I’m developing a new plugin, and I would need to retrieve a list of all registered users who have the permission to edit every submitted item/collection (their own and the one submitted by others).
I think the best way would be to retrieve the list of all users, loop through it and check if they had the correct (“Edit”?) permission, and in that case act. Of course, if it was possible to retrieve just the list of all users who have the correct permission, that would speed up things.
As I’m not at all familiar with ZEND ACL, is there anybody who could help me with a code snippet?
Anybody could help here? Thanks
It’s a little clunky, but the most straightforward approach is just to go to the list of users, sort by role, and anyone who is an Admin or Super has those permissions.
More complicated checks for each user in the loop you describe would use the
is_allowed() function on the loop you describe. That would get at the more granular access for other roles it sounds like you are looking for.
Thanks, patrickmj. They both seem like good approaches, although I’d personally go for the second, as there could be some other roles with editing permission.
But how could I loop through the list of users? I am not familiar with the syntax of ZEND ACL.
I’ve been trying to use the following code, but with no results:
foreach( $users as $key => $user ): if (is_allowed($user, 'edit')): //do something endif; endforeach;
Ah. I’m afraid I spoke too quickly, and ended up missing a detail.
is_allowed() checks the permissions of the current user, so it doesn’t quite work the way I’d thought. But, it won’t be too much different from what it does. Sorry for the confusion.
First, you need to get the acl object:
$acl = get_acl();
Then, in your loop you can check the permissions using pretty much the same thing that
$allowed = $acl->isAllowed($user, $resource, $privilege);
$resource is most generally the controller at work. I’m guessing in your case it will be
$privilege is the action (show, edit, etc.).
However, when working with Items, some users get more fine-grained access. So, the owner of an Item can edit it, while some others cannot. If you need to check that level of access, make
$resource the Item object you want to check about.
Got it, Patrick, thanks.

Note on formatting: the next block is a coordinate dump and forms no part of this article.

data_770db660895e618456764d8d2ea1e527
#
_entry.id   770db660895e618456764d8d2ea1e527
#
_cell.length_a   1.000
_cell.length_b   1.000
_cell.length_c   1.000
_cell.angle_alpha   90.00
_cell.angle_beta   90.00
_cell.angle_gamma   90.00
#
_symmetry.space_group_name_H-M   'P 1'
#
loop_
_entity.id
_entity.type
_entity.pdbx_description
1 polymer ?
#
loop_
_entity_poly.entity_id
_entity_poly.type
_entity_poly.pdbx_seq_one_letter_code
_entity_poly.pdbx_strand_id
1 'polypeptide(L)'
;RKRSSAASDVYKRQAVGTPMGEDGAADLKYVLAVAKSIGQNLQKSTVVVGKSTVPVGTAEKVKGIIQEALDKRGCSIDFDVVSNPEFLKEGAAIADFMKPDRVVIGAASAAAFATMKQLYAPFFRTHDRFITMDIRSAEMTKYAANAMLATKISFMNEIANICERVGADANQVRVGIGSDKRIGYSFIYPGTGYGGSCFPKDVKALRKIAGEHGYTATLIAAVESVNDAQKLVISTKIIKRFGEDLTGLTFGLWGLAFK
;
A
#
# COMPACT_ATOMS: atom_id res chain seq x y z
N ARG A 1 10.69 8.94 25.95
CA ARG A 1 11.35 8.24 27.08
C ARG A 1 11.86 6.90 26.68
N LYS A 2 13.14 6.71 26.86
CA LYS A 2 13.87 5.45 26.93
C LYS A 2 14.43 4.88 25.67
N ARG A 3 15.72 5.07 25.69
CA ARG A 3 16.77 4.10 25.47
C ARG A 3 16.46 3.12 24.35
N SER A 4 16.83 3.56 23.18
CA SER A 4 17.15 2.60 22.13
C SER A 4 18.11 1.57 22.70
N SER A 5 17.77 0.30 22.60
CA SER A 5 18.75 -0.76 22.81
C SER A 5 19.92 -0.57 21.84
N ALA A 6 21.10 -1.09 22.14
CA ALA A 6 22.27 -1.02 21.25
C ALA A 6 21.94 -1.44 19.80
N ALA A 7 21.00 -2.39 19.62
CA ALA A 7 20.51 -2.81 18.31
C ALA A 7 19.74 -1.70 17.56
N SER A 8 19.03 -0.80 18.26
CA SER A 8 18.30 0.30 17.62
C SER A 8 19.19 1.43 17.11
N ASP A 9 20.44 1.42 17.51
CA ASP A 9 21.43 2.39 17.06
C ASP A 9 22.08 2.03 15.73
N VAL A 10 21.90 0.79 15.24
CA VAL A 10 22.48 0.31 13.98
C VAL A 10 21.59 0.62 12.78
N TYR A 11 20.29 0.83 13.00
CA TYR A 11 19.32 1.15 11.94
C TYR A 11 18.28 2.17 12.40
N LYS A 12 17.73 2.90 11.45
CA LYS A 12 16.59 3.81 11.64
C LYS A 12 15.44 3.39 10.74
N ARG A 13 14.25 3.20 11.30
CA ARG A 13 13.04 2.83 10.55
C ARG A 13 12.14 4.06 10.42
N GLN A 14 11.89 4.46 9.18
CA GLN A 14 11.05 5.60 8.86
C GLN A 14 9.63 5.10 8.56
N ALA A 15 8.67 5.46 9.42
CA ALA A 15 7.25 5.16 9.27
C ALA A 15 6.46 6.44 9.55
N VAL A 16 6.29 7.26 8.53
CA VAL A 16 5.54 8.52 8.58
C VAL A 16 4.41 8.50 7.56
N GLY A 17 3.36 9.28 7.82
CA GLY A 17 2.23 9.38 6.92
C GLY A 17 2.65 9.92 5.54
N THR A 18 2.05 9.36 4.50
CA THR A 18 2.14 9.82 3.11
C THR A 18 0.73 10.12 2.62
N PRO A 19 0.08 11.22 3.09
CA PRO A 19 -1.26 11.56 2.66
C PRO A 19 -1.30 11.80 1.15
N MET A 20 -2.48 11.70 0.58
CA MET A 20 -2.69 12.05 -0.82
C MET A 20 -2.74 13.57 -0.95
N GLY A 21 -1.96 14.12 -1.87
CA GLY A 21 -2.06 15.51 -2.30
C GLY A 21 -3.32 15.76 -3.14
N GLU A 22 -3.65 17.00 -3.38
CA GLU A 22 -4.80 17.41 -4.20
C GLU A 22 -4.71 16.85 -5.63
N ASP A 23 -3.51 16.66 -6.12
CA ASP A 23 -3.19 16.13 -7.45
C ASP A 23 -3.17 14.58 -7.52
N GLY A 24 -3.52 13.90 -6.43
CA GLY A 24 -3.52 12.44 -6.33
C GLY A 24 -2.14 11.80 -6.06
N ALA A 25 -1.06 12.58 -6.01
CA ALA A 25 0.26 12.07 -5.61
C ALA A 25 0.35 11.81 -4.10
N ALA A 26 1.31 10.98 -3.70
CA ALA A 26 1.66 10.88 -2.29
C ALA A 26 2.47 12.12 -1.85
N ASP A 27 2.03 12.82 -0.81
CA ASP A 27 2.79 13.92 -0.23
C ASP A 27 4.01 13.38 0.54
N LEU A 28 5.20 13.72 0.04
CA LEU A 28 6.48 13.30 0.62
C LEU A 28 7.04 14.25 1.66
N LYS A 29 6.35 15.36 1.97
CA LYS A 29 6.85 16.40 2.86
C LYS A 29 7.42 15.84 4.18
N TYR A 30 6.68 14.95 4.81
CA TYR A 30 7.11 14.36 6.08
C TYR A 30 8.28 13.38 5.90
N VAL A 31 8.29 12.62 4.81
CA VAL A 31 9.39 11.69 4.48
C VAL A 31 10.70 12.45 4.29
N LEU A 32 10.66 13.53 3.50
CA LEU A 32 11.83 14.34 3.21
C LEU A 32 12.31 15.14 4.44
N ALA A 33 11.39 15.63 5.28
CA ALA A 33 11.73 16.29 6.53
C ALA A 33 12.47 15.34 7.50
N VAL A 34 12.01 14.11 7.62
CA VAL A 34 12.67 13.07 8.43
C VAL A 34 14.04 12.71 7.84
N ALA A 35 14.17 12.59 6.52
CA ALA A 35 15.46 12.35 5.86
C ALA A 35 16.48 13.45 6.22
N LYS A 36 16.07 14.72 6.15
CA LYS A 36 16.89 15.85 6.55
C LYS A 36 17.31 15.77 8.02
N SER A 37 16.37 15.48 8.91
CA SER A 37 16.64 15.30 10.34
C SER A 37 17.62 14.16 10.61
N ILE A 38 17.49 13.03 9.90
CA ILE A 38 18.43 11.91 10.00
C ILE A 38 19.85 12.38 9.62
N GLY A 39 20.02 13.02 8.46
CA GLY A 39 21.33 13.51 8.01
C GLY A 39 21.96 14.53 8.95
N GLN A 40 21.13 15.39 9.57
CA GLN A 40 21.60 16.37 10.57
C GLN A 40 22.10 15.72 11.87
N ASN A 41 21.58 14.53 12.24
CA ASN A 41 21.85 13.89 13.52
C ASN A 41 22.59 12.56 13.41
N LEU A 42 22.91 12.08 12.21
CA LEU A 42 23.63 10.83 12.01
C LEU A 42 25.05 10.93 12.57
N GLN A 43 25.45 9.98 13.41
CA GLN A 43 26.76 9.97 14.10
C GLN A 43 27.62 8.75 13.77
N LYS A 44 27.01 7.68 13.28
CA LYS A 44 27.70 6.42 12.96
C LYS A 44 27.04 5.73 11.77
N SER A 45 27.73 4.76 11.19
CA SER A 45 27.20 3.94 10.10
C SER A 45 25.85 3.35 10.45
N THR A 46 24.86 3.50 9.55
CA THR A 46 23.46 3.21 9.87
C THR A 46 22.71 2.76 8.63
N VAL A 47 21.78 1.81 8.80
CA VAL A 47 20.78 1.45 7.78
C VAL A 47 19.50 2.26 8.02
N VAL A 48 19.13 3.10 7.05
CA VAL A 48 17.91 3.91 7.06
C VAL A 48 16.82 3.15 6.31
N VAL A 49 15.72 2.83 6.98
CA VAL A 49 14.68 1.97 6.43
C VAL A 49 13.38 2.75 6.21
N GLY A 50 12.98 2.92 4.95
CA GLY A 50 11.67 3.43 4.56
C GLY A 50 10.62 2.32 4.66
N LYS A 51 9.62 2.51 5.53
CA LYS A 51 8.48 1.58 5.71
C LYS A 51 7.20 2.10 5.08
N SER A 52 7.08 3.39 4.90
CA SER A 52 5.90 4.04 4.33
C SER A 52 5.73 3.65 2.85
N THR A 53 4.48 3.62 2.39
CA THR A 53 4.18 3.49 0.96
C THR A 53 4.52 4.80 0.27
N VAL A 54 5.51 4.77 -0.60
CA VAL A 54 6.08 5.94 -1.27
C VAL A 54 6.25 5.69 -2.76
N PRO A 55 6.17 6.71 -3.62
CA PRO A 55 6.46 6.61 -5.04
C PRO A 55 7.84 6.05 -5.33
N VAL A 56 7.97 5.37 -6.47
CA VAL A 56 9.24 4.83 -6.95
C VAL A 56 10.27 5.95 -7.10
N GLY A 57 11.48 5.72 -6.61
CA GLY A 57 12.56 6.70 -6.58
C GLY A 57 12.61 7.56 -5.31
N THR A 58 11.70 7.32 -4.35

Now, the new problem: when using a simple code, like f.i.
$acl = get_acl(); foreach( $users as $key => $user ): if ($acl->isAllowed($user, 'Items', 'edit')): echo html_escape($user->name) . "|"; endif; endforeach;
the result is null: it seems like $users is empty. Still, the same variable is used in ADMIN / THEMES / DEFAULT / USERS / BROWSE, where it helps with the listing of all users.
What is it that I’m doing wrong, here? Why $users is empty, instead of containing all my users?
That probably depends on where in the MVC system you are putting this code. It sounds like, since it is a plugin, you are creating your own page, distinct from the
The core code passes along a list of users via the controller (
application/controllers/UsersController.php, which pretty much uses
application/libraries/Omeka/Controller/AbstractActionController.php for the browse action).
So, if you are putting together a new page with your own controller and view, you’d need to dig up the list of users in your controller, then pass that data along to the view to use the way you anticipate.
If this code is going somewhere else, like using a plugin hook on the
users/browse page, it’s a little more mysterious.
The big diagnostic question is therefore what kind of page you are putting together in your plugin. Is it a custom page with its own controller and view, or something that is adding on to a core page via a hook?
My plugin aims to send a notification whenever a new Item or Collection is added; so far, it works fine with messages sent to a given e-mail, and before publishing it I would like to add the option to send a notification to all users with generic ‘edit’ priviledges (so this takes care of the fine granularity you were talking about).